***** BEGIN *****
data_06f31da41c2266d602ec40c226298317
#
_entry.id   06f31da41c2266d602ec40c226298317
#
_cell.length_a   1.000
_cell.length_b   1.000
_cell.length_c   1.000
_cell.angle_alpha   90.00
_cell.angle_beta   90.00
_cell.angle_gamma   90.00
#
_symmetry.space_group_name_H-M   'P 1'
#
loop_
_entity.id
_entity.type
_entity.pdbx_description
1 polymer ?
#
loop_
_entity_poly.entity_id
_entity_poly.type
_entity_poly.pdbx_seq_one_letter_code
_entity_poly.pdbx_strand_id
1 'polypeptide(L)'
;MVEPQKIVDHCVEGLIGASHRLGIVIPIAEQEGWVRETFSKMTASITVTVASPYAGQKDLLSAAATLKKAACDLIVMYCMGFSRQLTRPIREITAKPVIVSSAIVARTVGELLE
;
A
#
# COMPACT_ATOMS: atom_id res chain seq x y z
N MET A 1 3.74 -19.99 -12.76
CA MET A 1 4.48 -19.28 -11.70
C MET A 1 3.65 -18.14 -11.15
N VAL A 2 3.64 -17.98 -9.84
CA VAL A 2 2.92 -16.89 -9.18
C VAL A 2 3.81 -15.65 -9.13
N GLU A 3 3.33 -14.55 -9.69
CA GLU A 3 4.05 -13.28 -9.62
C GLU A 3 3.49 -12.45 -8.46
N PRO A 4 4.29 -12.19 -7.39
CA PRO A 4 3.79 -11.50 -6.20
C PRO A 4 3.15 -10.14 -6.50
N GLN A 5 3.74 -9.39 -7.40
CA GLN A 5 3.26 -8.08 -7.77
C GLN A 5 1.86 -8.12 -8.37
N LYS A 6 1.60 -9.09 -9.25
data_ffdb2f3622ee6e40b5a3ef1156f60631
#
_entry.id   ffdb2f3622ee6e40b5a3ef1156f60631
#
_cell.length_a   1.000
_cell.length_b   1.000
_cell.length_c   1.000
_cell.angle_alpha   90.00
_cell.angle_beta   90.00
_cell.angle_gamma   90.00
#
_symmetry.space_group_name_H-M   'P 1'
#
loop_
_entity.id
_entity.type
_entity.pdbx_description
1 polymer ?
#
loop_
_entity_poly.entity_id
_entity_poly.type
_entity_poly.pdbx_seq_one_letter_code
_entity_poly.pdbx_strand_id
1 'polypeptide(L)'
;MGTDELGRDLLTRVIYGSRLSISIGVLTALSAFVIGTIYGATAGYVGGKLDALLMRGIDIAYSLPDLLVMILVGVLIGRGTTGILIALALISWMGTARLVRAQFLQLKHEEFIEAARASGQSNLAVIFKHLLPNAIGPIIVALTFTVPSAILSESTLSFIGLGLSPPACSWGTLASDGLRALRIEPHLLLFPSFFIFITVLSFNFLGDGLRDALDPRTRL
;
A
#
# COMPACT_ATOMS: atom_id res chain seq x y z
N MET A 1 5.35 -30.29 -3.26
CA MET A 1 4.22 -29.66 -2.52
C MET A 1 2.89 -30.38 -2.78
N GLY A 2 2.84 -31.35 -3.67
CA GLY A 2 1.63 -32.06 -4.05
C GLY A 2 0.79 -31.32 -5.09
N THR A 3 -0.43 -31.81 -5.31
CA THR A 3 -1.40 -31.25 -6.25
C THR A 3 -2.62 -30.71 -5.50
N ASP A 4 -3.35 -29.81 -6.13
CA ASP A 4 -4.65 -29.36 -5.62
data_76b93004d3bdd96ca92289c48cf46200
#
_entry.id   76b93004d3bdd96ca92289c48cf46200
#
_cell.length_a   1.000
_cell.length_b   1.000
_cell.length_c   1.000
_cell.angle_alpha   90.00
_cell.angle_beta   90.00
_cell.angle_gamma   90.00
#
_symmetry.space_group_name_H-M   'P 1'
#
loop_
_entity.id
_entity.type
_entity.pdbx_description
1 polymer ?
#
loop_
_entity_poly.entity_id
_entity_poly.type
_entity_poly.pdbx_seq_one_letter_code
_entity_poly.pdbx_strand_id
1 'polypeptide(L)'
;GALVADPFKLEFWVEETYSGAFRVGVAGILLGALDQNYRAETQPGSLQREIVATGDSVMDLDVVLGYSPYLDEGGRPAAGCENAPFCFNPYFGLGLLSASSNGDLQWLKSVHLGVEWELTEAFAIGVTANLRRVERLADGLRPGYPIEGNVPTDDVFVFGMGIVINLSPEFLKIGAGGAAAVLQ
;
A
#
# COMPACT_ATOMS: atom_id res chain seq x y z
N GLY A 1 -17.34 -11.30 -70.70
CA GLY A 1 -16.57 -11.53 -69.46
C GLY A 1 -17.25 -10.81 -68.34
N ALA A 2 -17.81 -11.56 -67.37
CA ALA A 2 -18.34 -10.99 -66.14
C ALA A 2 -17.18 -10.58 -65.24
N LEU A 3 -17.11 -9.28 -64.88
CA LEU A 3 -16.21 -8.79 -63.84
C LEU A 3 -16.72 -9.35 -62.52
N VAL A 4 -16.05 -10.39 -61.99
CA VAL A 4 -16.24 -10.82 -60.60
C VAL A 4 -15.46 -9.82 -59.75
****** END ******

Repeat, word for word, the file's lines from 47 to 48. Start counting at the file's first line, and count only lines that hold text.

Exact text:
data_ffdb2f3622ee6e40b5a3ef1156f60631
#